Shame also lurked in Pogrebin’s life as a motherless daughter. Ceil became sick when Pogrebin was 13. She recalls no one told her that her mother was terminally ill, which she says, “was the biggest shanda.” When her mother died of cancer, Pogrebin was 15, and she notes there “was a stigma attached to being a motherless daughter. Everyone I knew had a mother and often complained about their mothers. They never complained to me, though, for fear of upsetting me. So, I lost a commonality with my contemporaries.”
Now in her eighties, Pogrebin still wonders how her life might have been different if Ceil had seen her daughter grow up. Hints of that life reveal themselves in Ceil’s shandas. While writing “Shanda,” Pogrebin found her mother’s deathbed note to her older sister in which Ceil admitted she had “faked so much and lied because the truth was too hard to bear. She was willing to live in my father’s shadow because she finally had a life that she wasn’t ashamed of. Ceil’s disappointments couldn’t be expressed because she had waited so long to be proud of who she became. She was trapped not only by the feminine domestic obligations of the era but by her own history of having failed at marriage and not wanting to have that happen again. She felt she could not survive the shanda of another divorce.”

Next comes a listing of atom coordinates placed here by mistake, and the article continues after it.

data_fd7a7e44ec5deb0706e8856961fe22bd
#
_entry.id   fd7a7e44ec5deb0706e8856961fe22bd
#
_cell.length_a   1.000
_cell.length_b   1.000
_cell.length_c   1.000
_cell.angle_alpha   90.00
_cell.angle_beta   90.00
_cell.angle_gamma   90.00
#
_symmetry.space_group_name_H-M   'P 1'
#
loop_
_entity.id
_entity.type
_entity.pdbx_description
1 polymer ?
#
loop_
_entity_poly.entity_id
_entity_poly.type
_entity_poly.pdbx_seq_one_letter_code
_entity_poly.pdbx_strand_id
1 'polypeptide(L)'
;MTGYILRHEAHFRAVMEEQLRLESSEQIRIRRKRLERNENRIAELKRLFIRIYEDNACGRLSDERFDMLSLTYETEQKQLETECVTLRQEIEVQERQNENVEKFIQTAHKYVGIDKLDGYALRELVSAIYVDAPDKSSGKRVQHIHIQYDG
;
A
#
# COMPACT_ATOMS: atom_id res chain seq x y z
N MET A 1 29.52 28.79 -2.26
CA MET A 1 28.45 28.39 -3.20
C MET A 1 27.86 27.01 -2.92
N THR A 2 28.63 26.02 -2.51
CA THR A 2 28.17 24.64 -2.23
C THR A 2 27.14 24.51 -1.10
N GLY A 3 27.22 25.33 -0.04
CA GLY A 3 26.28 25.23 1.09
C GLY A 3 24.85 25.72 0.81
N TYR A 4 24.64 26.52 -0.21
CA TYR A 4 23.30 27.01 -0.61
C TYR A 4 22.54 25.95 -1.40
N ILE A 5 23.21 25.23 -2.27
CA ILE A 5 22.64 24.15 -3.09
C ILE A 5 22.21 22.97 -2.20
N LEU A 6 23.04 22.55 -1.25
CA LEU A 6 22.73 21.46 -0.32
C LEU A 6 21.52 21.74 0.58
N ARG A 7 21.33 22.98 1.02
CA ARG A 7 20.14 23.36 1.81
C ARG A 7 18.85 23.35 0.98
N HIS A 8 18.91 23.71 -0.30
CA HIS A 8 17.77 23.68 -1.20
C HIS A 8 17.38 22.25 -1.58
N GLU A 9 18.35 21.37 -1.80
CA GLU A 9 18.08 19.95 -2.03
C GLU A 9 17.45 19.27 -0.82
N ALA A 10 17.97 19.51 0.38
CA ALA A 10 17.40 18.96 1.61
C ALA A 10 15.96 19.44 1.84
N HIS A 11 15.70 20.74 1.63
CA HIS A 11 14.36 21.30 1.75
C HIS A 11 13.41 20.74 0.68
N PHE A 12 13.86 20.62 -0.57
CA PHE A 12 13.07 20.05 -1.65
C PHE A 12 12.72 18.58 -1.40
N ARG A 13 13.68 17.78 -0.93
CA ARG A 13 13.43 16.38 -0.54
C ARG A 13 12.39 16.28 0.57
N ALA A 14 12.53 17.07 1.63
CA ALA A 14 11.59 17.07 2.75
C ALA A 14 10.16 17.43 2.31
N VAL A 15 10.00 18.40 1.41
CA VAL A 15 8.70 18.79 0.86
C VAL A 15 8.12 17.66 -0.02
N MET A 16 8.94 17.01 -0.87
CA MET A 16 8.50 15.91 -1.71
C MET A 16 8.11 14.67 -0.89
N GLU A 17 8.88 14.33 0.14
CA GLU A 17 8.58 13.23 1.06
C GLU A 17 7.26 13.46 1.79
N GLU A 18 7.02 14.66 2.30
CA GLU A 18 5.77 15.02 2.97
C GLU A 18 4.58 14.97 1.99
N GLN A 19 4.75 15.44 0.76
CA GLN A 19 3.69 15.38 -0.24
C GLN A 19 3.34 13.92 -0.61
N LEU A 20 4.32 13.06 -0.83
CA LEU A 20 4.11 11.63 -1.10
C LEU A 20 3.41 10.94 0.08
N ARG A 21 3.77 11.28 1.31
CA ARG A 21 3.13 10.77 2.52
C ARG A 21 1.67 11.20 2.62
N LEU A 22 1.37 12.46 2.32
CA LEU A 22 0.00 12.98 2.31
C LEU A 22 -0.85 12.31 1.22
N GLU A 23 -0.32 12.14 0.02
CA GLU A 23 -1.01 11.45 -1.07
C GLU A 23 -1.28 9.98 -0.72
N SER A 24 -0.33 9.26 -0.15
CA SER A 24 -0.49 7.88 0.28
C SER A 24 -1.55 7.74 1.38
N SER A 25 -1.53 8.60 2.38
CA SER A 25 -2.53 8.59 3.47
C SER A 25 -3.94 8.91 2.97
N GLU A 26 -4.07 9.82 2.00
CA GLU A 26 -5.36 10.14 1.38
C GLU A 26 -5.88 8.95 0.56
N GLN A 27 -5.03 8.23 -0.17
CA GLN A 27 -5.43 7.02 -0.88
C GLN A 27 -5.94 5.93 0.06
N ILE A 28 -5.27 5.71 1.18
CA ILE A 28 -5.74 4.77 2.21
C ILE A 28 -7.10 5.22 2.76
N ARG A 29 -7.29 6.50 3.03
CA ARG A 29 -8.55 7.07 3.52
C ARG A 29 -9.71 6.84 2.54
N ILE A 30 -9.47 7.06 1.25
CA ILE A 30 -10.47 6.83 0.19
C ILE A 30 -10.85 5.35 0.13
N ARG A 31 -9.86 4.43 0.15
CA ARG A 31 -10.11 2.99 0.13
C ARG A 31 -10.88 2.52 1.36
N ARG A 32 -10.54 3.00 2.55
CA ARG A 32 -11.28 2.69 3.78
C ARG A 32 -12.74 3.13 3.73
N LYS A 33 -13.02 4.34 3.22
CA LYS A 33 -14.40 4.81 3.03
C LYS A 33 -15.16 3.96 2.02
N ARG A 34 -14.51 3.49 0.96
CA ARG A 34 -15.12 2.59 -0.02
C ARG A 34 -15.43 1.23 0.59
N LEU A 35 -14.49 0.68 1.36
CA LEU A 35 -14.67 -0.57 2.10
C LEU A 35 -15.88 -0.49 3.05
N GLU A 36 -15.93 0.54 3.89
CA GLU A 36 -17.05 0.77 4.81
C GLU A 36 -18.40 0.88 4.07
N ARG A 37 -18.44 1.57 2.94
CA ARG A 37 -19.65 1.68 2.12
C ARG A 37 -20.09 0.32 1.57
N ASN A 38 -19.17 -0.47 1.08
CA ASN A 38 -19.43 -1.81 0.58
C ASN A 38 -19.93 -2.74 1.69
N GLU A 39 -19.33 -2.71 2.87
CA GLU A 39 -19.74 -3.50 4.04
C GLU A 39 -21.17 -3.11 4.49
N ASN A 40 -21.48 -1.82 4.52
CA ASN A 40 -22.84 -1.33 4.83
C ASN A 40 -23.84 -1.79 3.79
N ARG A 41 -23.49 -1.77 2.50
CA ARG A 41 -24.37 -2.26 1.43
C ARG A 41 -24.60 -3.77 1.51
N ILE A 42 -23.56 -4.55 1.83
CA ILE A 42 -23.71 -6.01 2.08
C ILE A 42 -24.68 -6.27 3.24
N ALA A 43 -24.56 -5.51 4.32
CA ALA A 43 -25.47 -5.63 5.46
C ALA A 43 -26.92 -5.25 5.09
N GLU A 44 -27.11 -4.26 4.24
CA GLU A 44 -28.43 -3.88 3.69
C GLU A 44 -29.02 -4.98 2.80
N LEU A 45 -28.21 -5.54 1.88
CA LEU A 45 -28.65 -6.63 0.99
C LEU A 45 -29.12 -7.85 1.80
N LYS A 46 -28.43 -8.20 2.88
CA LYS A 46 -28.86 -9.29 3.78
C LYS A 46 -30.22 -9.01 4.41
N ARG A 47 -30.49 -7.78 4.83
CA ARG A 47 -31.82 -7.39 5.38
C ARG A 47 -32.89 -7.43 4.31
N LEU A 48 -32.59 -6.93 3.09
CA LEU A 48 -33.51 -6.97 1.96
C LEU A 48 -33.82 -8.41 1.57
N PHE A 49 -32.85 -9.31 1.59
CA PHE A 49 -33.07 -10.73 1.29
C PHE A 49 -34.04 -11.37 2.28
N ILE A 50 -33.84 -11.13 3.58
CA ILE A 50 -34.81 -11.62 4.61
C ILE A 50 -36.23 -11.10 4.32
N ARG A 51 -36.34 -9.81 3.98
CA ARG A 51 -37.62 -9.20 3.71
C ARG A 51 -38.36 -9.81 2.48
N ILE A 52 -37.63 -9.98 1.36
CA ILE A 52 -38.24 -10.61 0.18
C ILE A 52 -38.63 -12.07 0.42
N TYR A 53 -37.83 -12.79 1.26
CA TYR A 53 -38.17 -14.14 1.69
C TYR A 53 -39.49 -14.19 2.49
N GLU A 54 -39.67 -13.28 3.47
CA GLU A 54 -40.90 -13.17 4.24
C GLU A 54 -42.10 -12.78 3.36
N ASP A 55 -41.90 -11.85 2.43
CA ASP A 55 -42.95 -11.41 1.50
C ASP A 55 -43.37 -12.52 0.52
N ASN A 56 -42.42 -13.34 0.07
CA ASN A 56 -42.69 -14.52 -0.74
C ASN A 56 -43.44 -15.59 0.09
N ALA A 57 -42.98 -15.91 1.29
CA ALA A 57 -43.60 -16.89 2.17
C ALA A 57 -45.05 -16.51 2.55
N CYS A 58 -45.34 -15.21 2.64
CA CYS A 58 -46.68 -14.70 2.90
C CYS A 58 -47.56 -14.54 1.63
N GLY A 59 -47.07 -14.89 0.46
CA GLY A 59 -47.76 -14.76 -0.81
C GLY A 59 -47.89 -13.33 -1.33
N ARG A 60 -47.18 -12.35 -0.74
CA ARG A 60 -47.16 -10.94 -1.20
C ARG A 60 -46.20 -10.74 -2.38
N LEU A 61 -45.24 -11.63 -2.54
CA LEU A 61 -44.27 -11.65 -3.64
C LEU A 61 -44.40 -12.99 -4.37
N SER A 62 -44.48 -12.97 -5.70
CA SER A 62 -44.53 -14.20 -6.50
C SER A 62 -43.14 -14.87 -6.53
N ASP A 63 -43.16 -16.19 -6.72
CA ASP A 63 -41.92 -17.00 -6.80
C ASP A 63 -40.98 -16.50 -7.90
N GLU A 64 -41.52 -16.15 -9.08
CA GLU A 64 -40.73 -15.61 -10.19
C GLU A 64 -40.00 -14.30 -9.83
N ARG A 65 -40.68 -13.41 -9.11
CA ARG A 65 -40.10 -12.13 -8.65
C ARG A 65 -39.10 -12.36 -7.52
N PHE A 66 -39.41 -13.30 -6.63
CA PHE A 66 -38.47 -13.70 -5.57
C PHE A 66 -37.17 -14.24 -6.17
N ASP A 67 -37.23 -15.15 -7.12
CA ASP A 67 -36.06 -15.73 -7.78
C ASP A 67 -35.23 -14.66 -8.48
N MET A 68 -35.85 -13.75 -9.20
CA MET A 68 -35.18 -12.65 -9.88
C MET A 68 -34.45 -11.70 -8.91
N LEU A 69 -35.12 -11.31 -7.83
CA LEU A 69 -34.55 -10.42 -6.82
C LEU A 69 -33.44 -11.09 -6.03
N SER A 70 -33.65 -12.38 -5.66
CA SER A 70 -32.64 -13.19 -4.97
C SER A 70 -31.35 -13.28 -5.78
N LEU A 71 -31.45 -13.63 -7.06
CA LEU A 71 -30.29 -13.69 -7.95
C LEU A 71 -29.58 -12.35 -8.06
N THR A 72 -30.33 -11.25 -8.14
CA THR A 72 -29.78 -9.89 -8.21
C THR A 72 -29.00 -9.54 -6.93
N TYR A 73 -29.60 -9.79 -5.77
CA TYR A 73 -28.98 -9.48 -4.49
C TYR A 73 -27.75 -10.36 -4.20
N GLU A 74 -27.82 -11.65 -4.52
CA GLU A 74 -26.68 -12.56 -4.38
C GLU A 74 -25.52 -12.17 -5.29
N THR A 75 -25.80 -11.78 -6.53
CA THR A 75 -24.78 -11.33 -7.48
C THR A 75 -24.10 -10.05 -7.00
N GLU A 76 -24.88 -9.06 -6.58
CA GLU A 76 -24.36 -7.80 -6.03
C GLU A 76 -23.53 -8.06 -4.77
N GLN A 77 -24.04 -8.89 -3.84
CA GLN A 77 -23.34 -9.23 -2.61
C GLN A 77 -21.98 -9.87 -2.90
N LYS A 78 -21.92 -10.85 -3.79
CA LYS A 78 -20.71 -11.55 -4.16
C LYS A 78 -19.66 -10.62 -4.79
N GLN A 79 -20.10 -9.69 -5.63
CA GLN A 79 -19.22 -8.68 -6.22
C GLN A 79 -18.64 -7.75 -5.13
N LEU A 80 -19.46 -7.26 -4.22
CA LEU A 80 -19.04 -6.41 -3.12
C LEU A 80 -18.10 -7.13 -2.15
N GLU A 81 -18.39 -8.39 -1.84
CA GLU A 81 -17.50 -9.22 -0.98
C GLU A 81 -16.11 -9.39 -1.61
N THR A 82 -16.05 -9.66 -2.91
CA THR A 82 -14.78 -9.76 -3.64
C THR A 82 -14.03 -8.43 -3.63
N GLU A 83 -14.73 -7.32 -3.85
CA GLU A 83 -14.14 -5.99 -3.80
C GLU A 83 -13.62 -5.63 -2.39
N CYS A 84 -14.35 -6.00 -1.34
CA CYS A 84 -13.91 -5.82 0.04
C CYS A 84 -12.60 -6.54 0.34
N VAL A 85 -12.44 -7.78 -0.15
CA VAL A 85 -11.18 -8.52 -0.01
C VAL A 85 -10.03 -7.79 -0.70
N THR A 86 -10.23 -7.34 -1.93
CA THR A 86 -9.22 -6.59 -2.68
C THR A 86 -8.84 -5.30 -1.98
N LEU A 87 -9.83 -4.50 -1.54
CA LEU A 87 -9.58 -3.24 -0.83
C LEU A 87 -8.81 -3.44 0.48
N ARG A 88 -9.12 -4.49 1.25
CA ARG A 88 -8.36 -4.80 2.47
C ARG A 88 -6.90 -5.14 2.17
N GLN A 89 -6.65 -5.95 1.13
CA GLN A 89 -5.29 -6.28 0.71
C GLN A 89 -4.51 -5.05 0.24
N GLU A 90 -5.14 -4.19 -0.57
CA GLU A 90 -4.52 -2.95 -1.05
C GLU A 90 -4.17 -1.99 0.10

Pogrebin boldly claims agency over her body and the two abortions she had in college. They were safe, albeit illegal, procedures that happened because of a successful whisper network that women created and supportive men upheld. The shanda of having an abortion, she says, is that “we were ashamed that we were entitled to the claim, which is the autonomy of our own bodies. Since Roe has been abdicated, it’s time for us all to talk about abortion as a women’s health issue.”
In this High Holiday season of repentance and resolutions, Pogrebin has a New Year’s wish for everyone who engages with “Shanda”: “The message of this book is to live a secret-free life. Come to terms with the things you’re ashamed of. Acknowledge their impact on you and then let them go so you’re free to fix the world. Other problems need our energy—and shame takes too much of that energy.” Letty Cottin Pogrebin virtually discusses “Shanda: A Memoir of Shame of Secrecy” as part of the Jewish Women’s Archives Book Talks series on Thursday, Sept. 15 at 7 p.m.
In this High Holiday season of repentance and resolutions, Pogrebin has a New Year’s wish for everyone who engages with “Shanda”: “The message of this book is to live a secret-free life. Come to terms with the things you’re ashamed of. Acknowledge their impact on you and then let them go so you’re free to fix the world. Other problems need our energy—and shame takes too much of that energy.”
Letty Cottin Pogrebin virtually discusses “Shanda: A Memoir of Shame of Secrecy” as part of the Jewish Women’s Archives Book Talks series on Thursday, Sept. 15 at 7 p.m.